After proof turning the cast tube may be provided with a datum register from which all machining operations may be calculated. The register may comprise a counter bore having an internal shoulder or merely a bore having an end face of the tube as a datum face. Additionally, the tube end face may be provided with a feature to serve as a radial datum register. Such features may comprise notches in the end face or drilled holes and mating dowels etc.
A particular advantage of the process of the present invention is that the part-off operation may be carried out near the end of the operation sequence. This gives considerable improvement in productivity due to the radial wall thickness of the tube being at a minimum at this stage. A piston ring having a nominal 125 mm outer diameter when closed and a 5 mm radial width would require a tube having a wall thickness of approximately 11 mm when made by a conventional route. Thus, a wall thickness of less that 50% of that normally encountered exists at the part-off stage. This allows greater accuracy of part-off width due to the reduced thickness to be cut and minimises subsequent grinding operations. Material is also saved by allowing a narrower part-off tool/wheel width which may be translated into additional ring capacity for each machined tube length.
According to one aspect of the present invention, a method for the production of piston rings comprises the steps of producing a tube of the material from which the rings are to be made, machining predetermined noncylindrical ring free shapes on the inner and outer diameters of the tube which substantially correspond to the required unconstrained free shape of the piston ring, cutting each individual ring from the tube so machined, and, at a point in the process subsequent to the machining, removing material corresponding to the ring gaps in finished unconstrained rings.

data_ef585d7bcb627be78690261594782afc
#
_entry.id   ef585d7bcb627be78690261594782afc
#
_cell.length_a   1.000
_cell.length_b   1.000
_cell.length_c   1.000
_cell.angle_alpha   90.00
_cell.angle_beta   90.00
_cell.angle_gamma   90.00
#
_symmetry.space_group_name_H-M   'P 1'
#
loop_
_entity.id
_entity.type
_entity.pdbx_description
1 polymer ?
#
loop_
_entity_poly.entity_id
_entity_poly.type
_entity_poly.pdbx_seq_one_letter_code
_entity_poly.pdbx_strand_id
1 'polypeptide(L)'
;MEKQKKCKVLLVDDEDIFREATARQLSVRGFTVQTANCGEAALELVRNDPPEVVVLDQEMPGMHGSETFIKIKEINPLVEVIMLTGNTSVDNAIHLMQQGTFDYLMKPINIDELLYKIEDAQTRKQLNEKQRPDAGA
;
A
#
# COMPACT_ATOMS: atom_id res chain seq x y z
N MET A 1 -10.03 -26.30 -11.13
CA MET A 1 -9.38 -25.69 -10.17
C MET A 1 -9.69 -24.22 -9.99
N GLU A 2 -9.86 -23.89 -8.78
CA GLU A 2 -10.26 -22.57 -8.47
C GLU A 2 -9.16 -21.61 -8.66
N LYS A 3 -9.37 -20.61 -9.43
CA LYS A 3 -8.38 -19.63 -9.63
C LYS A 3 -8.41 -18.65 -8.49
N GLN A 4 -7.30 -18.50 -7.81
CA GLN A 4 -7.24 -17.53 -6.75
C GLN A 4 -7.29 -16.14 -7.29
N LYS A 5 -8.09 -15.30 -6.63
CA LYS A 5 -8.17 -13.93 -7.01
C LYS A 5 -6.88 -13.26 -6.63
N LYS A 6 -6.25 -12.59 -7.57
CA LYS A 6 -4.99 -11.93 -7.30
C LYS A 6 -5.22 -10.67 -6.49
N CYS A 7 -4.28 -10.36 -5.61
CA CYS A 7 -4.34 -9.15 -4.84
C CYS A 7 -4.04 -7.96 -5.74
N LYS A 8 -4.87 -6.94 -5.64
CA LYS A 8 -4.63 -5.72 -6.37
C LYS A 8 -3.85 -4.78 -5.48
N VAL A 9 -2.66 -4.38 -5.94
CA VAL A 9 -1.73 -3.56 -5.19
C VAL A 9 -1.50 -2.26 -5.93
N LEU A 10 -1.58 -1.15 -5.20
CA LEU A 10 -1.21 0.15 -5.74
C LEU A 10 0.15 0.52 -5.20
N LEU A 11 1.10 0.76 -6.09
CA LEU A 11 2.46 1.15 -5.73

According to the invention in another aspect, a method for the production of piston rings comprises the steps of producing a tube of the material from which the rings are to be made, the tube having a longitudinal axis associated therewith, providing at least axial and radial datum registers in first machining steps of the tube, then by at least two subsequent machining steps, each employing a CNC technique and being in relation to the datum registers, providing substantially desired ring free shapes on the inner and outer surfaces of the tube, and then separating each at least substantially formed ring from the tube.
In the method of the previous paragraph, the first machining steps may include providing two datum registers comprising either an end face of the tube and a bore, or a bore having an internal shoulder, and providing a machined datum feature on the tube end face for location and reference.
Also in accordance with the invention, a method for the production of piston rings includes producing a tube of the material from which the rings are to be made, and machining the outer surface and the bore of the tube to desired ring profiles wherein in first machining steps of the tube there are provided at least two datum registers comprising either an end face of the tube and a bore, or a bore having an internal shoulder, and a machined datum feature is provided on the tube end face for location and reference, all subsequent machining operations on the tube are calculated from these datum registers and datum feature and include machining the outer surface and the bore of the tube to desired profiles which substantially correspond to the required unconstrained free-shape of the rings, then providing ring cross-sectional profile features, and partially completed rings subsequently are separated from the tube.
In order that the present invention may be more fully understood an example will now be described by way of illustration only with reference to the accompanying drawings, of which: